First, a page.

t’s never paid off for me to make New Year’s resolutions. I think the longest I’ve ever stuck to a resolution was six weeks. That’s when the chocolates would come out for Valentine’s Day and I’d be done. That was about 27 years ago.
So no resolutions for me. I’ll do what I’ve done since then, which is to do the best I can with no promises.
But this year, I’ve decided to try something different. I’m going to offer my wishes for 2008 to those closest to me: family. I’ve weighed the possibilities and figured the potential results are few — they’ll be appreciative to the point of trying to live up to those wishes; they’ll be appreciative but let happen whatever happens; or they’ll think I’m crazy and totally ignore the rest of this column.
Either way, I’ve exerted very little effort.
I’ll start with my daughters, since they seem to have more of the “Awww, that’s sweet” gene.
My youngest, Ashley, lives in Upstate New York. She and her guy, Larry, share a 15-month-old daughter, Tarrah, and a new house.
Larry is one year into a terrific career as an accountant for the local community college, and I hope that continues to blossom. Ashley is close to earning a journalism degree from that college, and I hope she will find even bigger success with writing than I have.
And for Tarrah, I hope her year is filled with wonderment as she begins to talk and absorb more understanding of the things around her. Right now, she’s getting her first real taste of snow, which, to her, is nothing less than a whole new playground.
Next is Terran, who lives here with Bryan and their 2-year-old daughter, Kaylee. That little girl is my buddy, and I think quite a lot of her parents, as well.
My “Proud Meter” can’t get much higher for Terran, and when I see she and Bryan together with Kaylee, they really do seem to be the definition of family. I hope that not only continues, but grows throughout the year. They have a lot of life ahead of them, and much more to learn — but if 2008 is anything like 2007 for them, they will meet every challenge.
My wish for Kaylee this year is that she stops being “Poppy’s baby” and becomes “Poppy’s little girl,” and that she will enjoy all the things that will come her way. Her interest in books was phenomenal in 2007, and I hope that continues this year.
Then there’s Darby, who also lives here with her best friend, a little dog named Bailey.
My hope for Darby is for a year that begins to dismantle a wall that has existed between what her life has become and what it could be. Darby somehow survived surgery to remove a brain tumor near her pituitary gland nearly four years ago. Since then, she has endured almost every conceivable heartache and setback. None of it was fair, but it’s the hand she’s been dealt.
But Darby isn’t defined by a husband who fled or a home and job she couldn’t keep or even the daily struggles to stay ahead of the physical challenges. Although it may come in another form and from another direction, Darby is still Darby.
My wish is that, this year, she re-establishes her place in society with something that she feels gives her life real meaning and purpose; that her days are filled with happiness and friends who see all that Darby has to offer.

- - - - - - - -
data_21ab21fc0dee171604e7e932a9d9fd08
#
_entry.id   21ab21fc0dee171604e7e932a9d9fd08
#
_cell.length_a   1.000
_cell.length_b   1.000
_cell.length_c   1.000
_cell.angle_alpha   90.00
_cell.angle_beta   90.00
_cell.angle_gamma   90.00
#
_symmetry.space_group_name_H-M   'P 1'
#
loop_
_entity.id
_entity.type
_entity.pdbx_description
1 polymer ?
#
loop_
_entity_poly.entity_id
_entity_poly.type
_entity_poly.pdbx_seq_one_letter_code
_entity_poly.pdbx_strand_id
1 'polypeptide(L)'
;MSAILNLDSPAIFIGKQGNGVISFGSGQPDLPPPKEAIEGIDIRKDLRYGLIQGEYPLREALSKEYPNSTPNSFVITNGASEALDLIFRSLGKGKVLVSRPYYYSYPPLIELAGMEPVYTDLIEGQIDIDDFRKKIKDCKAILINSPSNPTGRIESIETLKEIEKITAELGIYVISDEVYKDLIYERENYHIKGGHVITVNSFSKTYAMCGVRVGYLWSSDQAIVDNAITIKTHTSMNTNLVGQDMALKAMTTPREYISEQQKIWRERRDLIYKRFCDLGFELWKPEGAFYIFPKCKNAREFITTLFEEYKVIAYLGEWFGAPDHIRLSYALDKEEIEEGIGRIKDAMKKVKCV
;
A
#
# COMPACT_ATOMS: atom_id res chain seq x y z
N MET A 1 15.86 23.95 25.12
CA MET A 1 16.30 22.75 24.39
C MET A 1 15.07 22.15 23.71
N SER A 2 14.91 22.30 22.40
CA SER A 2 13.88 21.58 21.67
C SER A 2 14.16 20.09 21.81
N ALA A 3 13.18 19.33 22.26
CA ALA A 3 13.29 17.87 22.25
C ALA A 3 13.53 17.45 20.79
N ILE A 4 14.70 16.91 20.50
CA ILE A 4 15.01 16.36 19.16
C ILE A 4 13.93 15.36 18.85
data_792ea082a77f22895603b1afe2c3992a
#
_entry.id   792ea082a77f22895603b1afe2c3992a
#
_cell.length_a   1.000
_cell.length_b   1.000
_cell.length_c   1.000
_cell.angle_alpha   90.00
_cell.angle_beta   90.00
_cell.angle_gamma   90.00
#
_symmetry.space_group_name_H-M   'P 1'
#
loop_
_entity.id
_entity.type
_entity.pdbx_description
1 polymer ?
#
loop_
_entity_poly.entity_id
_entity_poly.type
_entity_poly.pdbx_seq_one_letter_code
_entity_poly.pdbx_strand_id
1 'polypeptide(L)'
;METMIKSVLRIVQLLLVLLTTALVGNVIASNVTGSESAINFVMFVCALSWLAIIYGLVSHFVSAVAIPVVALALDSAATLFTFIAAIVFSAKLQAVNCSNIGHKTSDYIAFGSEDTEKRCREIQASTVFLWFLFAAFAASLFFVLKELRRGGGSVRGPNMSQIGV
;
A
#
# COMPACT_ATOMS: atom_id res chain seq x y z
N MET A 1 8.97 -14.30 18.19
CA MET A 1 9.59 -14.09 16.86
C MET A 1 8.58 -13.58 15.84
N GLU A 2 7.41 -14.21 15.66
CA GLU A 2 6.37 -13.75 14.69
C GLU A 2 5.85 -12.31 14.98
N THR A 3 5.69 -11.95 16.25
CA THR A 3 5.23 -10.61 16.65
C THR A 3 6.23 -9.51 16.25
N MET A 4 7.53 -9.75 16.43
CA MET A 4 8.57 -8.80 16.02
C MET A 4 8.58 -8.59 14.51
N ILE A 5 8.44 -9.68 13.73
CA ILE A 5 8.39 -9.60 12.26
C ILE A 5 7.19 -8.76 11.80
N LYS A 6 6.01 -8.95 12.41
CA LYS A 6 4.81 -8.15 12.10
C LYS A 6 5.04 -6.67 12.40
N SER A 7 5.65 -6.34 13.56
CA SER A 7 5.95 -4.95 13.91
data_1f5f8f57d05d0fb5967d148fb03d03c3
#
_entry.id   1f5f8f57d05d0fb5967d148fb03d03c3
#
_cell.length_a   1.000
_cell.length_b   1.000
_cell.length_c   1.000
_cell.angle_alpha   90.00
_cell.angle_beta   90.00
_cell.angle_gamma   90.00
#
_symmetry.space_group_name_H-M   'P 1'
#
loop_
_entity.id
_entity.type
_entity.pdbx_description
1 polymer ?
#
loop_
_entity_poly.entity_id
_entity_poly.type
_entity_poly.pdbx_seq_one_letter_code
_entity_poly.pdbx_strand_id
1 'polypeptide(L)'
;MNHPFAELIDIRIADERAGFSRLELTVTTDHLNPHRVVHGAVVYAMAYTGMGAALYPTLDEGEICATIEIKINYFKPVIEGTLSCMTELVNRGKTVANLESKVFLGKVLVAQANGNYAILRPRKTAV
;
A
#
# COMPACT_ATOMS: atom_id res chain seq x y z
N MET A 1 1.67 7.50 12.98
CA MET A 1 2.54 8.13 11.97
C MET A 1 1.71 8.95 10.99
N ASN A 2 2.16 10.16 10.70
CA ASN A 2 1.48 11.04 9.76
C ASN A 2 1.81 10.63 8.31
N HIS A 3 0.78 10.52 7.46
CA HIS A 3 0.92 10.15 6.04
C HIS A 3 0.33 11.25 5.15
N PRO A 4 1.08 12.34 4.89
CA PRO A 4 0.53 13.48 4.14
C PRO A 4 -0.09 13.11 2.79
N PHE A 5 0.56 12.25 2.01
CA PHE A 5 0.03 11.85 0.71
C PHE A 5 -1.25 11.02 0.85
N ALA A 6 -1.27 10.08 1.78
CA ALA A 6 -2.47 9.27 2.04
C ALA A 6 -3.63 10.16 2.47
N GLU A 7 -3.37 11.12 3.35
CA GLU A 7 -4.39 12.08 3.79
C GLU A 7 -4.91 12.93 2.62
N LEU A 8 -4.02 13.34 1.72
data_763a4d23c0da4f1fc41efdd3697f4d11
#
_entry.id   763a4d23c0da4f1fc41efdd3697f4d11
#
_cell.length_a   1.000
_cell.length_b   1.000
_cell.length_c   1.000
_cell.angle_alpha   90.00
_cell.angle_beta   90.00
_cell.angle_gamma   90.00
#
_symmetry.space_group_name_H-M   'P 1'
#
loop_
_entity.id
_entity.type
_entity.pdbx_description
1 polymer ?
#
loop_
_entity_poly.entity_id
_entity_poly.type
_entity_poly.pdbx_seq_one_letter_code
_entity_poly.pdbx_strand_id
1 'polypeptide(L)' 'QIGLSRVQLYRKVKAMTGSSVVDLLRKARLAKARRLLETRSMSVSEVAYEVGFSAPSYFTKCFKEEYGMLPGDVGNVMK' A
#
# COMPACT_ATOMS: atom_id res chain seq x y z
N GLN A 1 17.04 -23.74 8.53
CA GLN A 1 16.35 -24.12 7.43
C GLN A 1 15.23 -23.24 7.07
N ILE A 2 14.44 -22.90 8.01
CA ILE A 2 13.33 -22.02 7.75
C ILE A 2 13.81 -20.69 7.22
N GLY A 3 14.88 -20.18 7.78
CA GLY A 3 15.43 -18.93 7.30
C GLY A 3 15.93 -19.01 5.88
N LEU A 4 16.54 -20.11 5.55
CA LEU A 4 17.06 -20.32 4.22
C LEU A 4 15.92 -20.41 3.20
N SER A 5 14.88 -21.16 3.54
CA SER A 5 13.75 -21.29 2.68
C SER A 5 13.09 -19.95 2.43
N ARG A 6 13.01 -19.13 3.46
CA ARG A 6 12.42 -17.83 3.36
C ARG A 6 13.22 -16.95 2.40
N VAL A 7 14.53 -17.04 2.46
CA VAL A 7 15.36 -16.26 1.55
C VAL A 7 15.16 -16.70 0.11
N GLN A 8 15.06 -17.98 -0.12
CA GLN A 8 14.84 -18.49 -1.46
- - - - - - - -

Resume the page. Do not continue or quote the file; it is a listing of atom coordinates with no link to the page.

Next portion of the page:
And finally, my daughter Shannon. She and her husband Andrew are still in their first year of marriage and live just outside Nashville, Tenn.
They are both firmly entrenched in their careers, but also have hopes of starting a family this year. I hope they realize that dream, and that the joys of parenthood fill their days with adventure, excitement and pride.
And if they aren’t able to begin building that family this year, then I hope they are able to build that fence in the backyard they’ve been wanting — and maybe visit here in North Carolina like I’ve been wanting.
OK, on to the guys, who have more of the “Awww, that’s sappy” gene.
First is Justin, who lives with us and often has his son, Tyler, staying with him.
Justin is, without a doubt, one of the most doting fathers I’ve ever seen. The time he spends with Tyler is obviously precious to both of them, and my wish for them is to continue building that bond. My hope for them in 2008 is for more memories together that neither will forget. And, if it’s in the cards, I hope someone special comes into Justin’s life who fits in WITH him and Tyler, and not in between them.
The last, but certainly not least, is Lathan. He and his wife, Talissa, live just a few blocks away with their three boys — Tate, Walker and Corey.
Nobody has touched my life spiritually as much as this family has, and I hope Lathan and Talissa will continue to forgive past transgressions and realize how good they are for and with each other. And I hope they will set that example for their boys, who are quickly becoming young men with aspirations in many different directions.
I hope Tate gets his license, but isn’t above doing some walking when necessary.
I hope Walker gets to quarterback camp, but isn’t above some humility.
And I hope Corey learns from his older brothers, but isn’t afraid to try things differently.
There’s one more.
I have such high hopes and heartfelt wishes for my wife Evelyn in 2008. She’s just returned to substitute teaching, and I’m hoping the joy she found doing that years ago returns. And though she has worried over every gray hair and more time spent with glasses on and a constant battle remembering where she left things like those glasses, I hope she will feel like the beautiful person with the good heart that the rest of see her as.
But most of all, I hope Evelyn’s husband will eat better, get more exercise, lose some weight and be the best husband he can be.
She deserves nothing less.
— W. Curt Vincent can be reached by calling 739-4322, Ext. 148, or by e-mail at email@example.com.